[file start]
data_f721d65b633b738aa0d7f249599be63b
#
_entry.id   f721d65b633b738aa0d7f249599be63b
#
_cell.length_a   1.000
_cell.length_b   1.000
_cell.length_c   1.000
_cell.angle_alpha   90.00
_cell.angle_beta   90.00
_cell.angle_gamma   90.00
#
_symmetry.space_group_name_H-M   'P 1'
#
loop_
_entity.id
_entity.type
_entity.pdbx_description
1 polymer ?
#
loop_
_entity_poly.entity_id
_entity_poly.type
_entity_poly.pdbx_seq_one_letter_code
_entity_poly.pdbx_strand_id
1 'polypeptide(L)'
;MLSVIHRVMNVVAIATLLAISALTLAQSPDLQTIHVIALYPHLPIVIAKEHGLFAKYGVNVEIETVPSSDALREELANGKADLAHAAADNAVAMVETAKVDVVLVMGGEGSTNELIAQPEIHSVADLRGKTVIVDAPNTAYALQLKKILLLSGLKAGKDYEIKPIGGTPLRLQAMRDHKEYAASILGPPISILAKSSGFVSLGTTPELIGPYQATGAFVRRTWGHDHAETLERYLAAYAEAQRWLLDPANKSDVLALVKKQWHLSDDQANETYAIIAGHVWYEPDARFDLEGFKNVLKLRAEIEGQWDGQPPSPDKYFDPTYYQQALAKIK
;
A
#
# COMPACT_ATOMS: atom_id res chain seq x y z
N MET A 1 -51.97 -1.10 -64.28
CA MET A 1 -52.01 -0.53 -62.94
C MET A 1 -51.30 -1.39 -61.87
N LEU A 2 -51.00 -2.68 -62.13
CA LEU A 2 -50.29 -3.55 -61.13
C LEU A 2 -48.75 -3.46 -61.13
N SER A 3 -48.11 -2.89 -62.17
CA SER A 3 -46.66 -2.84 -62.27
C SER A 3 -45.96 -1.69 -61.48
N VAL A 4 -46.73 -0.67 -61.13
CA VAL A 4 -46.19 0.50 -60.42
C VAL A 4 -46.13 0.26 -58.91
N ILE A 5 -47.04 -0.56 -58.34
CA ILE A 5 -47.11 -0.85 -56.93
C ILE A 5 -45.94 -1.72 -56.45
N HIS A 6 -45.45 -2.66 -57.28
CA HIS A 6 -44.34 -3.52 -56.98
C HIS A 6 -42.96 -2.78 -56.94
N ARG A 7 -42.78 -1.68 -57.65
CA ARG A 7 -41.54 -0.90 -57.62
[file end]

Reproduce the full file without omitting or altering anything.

data_f721d65b633b738aa0d7f249599be63b
#
_entry.id   f721d65b633b738aa0d7f249599be63b
#
_cell.length_a   1.000
_cell.length_b   1.000
_cell.length_c   1.000
_cell.angle_alpha   90.00
_cell.angle_beta   90.00
_cell.angle_gamma   90.00
#
_symmetry.space_group_name_H-M   'P 1'
#
loop_
_entity.id
_entity.type
_entity.pdbx_description
1 polymer ?
#
loop_
_entity_poly.entity_id
_entity_poly.type
_entity_poly.pdbx_seq_one_letter_code
_entity_poly.pdbx_strand_id
1 'polypeptide(L)'
;MLSVIHRVMNVVAIATLLAISALTLAQSPDLQTIHVIALYPHLPIVIAKEHGLFAKYGVNVEIETVPSSDALREELANGKADLAHAAADNAVAMVETAKVDVVLVMGGEGSTNELIAQPEIHSVADLRGKTVIVDAPNTAYALQLKKILLLSGLKAGKDYEIKPIGGTPLRLQAMRDHKEYAASILGPPISILAKSSGFVSLGTTPELIGPYQATGAFVRRTWGHDHAETLERYLAAYAEAQRWLLDPANKSDVLALVKKQWHLSDDQANETYAIIAGHVWYEPDARFDLEGFKNVLKLRAEIEGQWDGQPPSPDKYFDPTYYQQALAKIK
;
A
#
# COMPACT_ATOMS: atom_id res chain seq x y z
N MET A 1 -51.97 -1.10 -64.28
CA MET A 1 -52.01 -0.53 -62.94
C MET A 1 -51.30 -1.39 -61.87
N LEU A 2 -51.00 -2.68 -62.13
CA LEU A 2 -50.29 -3.55 -61.13
C LEU A 2 -48.75 -3.46 -61.13
N SER A 3 -48.11 -2.89 -62.17
CA SER A 3 -46.66 -2.84 -62.27
C SER A 3 -45.96 -1.69 -61.48
N VAL A 4 -46.73 -0.67 -61.13
CA VAL A 4 -46.19 0.50 -60.42
C VAL A 4 -46.13 0.26 -58.91
N ILE A 5 -47.04 -0.56 -58.34
CA ILE A 5 -47.11 -0.85 -56.93
C ILE A 5 -45.94 -1.72 -56.45
N HIS A 6 -45.45 -2.66 -57.28
CA HIS A 6 -44.34 -3.52 -56.98
C HIS A 6 -42.96 -2.78 -56.94
N ARG A 7 -42.78 -1.68 -57.65
CA ARG A 7 -41.54 -0.90 -57.62